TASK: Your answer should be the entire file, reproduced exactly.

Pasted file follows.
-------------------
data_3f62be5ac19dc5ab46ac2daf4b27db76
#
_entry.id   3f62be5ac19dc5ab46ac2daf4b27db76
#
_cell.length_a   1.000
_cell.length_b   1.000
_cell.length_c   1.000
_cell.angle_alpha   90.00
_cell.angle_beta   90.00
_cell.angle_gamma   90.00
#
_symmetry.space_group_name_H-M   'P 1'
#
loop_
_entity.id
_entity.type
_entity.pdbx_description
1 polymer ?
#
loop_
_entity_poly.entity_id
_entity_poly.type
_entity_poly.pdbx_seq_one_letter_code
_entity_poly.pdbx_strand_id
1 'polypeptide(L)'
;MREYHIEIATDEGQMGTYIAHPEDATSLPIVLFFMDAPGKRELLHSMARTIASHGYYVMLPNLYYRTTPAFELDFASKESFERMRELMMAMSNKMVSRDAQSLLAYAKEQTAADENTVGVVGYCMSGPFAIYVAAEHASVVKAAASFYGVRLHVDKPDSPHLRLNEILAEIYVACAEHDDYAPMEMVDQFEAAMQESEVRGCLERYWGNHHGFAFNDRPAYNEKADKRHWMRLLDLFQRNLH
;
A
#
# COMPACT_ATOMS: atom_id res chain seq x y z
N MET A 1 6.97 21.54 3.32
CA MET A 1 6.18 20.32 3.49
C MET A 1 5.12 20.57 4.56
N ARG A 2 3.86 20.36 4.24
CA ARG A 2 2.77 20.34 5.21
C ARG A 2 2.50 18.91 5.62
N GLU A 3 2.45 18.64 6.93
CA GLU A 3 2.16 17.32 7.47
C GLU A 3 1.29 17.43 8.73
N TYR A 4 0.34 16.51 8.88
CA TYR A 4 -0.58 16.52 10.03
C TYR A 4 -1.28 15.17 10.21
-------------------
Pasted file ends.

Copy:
data_3f62be5ac19dc5ab46ac2daf4b27db76
#
_entry.id   3f62be5ac19dc5ab46ac2daf4b27db76
#
_cell.length_a   1.000
_cell.length_b   1.000
_cell.length_c   1.000
_cell.angle_alpha   90.00
_cell.angle_beta   90.00
_cell.angle_gamma   90.00
#
_symmetry.space_group_name_H-M   'P 1'
#
loop_
_entity.id
_entity.type
_entity.pdbx_description
1 polymer ?
#
loop_
_entity_poly.entity_id
_entity_poly.type
_entity_poly.pdbx_seq_one_letter_code
_entity_poly.pdbx_strand_id
1 'polypeptide(L)'
;MREYHIEIATDEGQMGTYIAHPEDATSLPIVLFFMDAPGKRELLHSMARTIASHGYYVMLPNLYYRTTPAFELDFASKESFERMRELMMAMSNKMVSRDAQSLLAYAKEQTAADENTVGVVGYCMSGPFAIYVAAEHASVVKAAASFYGVRLHVDKPDSPHLRLNEILAEIYVACAEHDDYAPMEMVDQFEAAMQESEVRGCLERYWGNHHGFAFNDRPAYNEKADKRHWMRLLDLFQRNLH
;
A
#
# COMPACT_ATOMS: atom_id res chain seq x y z
N MET A 1 6.97 21.54 3.32
CA MET A 1 6.18 20.32 3.49
C MET A 1 5.12 20.57 4.56
N ARG A 2 3.86 20.36 4.24
CA ARG A 2 2.77 20.34 5.21
C ARG A 2 2.50 18.91 5.62
N GLU A 3 2.45 18.64 6.93
CA GLU A 3 2.16 17.32 7.47
C GLU A 3 1.29 17.43 8.73
N TYR A 4 0.34 16.51 8.88
CA TYR A 4 -0.58 16.52 10.03
C TYR A 4 -1.28 15.17 10.21